The relation between static and dynamic knee stability after ACL reconstruction.

Published online: Jun 27 2003

Higuchi H, Terauchi M, Kimura M, Kobayashi A, Takeda M, Watanabe H, Takagishi K.

Department of Orthopaedic Surgery, Gunma University Faculty of Medicine, 3-39-22 Showa-machi, Maebashi-shi, Gunma-ken 371-8511, Japan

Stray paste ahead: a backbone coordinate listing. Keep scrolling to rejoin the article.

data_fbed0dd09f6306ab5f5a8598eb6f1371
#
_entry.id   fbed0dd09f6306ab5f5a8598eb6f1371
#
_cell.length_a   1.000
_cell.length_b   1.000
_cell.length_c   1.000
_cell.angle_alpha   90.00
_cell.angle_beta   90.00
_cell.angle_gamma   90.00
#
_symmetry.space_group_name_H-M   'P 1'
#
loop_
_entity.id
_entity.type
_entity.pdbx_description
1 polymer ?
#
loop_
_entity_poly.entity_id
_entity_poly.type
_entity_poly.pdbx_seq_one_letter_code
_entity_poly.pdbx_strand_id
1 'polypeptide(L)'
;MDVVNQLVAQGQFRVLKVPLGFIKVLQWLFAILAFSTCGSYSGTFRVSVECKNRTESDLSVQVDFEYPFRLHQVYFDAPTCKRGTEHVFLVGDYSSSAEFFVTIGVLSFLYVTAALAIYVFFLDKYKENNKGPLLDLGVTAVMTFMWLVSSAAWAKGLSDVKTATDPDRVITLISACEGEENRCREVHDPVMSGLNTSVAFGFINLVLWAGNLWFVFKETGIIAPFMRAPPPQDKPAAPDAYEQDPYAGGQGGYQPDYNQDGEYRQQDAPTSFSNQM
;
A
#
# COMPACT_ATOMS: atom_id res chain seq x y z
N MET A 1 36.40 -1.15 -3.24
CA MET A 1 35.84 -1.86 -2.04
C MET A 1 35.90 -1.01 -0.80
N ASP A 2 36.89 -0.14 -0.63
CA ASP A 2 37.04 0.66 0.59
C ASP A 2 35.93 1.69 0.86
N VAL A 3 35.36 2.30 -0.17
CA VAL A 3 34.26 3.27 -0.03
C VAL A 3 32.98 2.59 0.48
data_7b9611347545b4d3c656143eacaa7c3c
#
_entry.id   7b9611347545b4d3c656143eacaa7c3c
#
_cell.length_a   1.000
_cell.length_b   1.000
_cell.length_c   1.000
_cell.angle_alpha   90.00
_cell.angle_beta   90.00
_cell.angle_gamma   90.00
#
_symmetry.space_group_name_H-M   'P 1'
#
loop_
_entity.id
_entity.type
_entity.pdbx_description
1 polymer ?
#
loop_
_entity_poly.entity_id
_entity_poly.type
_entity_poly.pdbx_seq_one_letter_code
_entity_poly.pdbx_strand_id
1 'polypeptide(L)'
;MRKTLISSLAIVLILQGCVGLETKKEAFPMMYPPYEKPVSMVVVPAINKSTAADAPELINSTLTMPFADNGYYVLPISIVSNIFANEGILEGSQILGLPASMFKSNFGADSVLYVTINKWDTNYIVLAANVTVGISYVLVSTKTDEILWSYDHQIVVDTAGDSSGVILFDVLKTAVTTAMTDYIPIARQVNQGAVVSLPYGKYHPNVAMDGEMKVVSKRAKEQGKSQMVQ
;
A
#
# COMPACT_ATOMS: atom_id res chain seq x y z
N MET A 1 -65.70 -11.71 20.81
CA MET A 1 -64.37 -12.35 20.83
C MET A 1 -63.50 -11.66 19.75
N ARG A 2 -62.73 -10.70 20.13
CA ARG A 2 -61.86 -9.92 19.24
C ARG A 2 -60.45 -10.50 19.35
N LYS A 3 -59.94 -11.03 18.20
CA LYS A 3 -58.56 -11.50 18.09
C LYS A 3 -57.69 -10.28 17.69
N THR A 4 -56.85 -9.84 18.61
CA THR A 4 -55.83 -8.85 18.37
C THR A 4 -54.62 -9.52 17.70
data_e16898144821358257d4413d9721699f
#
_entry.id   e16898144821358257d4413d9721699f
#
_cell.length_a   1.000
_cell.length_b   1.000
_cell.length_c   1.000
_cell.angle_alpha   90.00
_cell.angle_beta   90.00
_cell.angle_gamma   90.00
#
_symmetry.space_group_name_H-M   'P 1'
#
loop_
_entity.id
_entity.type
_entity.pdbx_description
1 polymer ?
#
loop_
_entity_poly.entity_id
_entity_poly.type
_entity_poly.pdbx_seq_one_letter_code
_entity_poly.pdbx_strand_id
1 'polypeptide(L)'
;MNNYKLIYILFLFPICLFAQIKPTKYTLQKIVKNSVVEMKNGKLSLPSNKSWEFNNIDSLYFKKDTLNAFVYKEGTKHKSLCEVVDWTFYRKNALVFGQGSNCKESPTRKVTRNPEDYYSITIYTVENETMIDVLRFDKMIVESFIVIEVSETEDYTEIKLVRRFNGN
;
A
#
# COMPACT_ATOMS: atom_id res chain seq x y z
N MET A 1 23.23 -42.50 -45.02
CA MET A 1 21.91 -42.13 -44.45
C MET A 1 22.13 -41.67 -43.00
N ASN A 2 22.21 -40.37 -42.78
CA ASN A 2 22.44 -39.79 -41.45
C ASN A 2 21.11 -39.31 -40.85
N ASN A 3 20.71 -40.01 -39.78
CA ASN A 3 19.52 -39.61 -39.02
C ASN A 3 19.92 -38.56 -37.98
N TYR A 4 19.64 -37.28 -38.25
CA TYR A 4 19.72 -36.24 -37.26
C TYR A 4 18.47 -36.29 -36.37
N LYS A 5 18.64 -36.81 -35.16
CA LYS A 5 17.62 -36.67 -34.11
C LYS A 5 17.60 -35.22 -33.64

The purpose of this prospective study was to quantify and compare the amount of anterior tibial translation (ATT) occurring in ACL-reconstructed knees during both a static passive Lachman test and an isokinetic knee extension exercise, pre- and postoperatively. Stress-radiography combined with an electrogoniometer system was applied to 49 knees before and after ACL reconstruction. The Lysholm score was calculated and subjective evaluation assessed before operation and at follow-up. Both measurement methods confirmed a significant decrease of ATT after surgery. Side-to-side differences in ATT were seen in the passive Lachman test postoperatively, and were not found during isokinetic extension from 90 degrees to 0 degree. There was no significant correlation between static passive stability and the functional knee score at follow-up. In addition, the patients with a more than 3 mm side-to-side difference in the passive Lachman test after surgery, showed less than a 1 mm side-to-side difference during isokinetic exercise at a flexion angle of 20 degrees. These results suggest that ACL reconstruction improves ATT in both tests, but the side-to-side difference is greater with the static Lachman test.